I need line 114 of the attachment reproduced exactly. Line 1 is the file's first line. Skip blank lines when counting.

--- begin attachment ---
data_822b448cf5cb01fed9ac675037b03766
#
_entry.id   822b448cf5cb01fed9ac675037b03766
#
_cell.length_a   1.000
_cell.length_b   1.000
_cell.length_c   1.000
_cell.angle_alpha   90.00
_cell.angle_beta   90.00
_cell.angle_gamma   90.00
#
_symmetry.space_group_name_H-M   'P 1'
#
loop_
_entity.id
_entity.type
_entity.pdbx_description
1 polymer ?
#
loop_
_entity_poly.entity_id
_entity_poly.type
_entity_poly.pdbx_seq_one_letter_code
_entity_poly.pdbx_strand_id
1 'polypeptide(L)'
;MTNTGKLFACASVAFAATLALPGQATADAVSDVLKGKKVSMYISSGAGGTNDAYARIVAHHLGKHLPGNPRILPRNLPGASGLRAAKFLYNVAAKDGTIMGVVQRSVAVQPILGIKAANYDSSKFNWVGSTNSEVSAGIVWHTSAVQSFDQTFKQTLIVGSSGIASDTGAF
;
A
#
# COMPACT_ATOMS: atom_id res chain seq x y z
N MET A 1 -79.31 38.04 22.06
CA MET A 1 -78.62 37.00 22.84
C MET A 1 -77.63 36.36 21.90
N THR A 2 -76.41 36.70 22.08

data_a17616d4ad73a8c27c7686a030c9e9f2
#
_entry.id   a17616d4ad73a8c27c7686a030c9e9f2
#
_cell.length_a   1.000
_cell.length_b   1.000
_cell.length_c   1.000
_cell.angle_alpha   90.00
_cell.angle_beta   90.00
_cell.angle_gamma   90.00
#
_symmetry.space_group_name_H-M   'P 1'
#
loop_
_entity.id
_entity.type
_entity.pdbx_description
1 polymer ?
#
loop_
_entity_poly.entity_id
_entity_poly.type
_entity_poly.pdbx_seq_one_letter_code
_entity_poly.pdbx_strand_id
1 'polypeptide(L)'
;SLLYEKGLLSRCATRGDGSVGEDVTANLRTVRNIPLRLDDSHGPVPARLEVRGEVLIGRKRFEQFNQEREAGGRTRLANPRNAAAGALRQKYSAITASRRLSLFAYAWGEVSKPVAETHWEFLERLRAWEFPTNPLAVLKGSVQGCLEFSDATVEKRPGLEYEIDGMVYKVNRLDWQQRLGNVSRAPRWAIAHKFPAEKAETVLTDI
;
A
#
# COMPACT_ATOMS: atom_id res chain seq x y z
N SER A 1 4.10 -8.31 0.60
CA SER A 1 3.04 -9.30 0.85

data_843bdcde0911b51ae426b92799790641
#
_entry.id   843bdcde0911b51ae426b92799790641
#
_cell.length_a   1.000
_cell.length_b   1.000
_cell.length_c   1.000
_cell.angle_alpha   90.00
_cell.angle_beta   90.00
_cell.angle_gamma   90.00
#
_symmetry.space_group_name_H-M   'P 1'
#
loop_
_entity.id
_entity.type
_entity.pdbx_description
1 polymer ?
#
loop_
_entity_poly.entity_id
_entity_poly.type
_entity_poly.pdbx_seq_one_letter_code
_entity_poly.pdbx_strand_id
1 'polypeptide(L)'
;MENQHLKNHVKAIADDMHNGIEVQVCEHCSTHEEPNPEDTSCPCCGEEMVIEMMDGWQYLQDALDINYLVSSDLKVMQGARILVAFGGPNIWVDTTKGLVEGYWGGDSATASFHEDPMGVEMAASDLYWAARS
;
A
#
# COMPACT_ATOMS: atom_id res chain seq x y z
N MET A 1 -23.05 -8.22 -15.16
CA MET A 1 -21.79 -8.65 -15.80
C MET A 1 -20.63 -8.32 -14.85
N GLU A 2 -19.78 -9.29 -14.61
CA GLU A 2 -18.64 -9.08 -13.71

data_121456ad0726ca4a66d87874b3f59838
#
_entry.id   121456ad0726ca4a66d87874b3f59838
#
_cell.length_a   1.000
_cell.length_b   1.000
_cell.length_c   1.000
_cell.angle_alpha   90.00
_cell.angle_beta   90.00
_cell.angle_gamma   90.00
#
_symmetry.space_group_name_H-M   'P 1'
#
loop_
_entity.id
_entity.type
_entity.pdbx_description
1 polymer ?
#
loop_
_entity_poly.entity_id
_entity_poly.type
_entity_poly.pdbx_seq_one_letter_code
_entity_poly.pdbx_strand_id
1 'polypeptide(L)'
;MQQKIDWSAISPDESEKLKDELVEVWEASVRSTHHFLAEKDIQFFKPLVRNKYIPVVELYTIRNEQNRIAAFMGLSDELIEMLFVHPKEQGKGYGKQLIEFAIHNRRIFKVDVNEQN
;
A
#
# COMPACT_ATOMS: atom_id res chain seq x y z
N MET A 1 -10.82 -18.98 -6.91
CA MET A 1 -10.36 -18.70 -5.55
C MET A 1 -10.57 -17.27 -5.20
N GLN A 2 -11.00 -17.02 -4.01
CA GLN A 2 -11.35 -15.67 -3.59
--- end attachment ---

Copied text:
#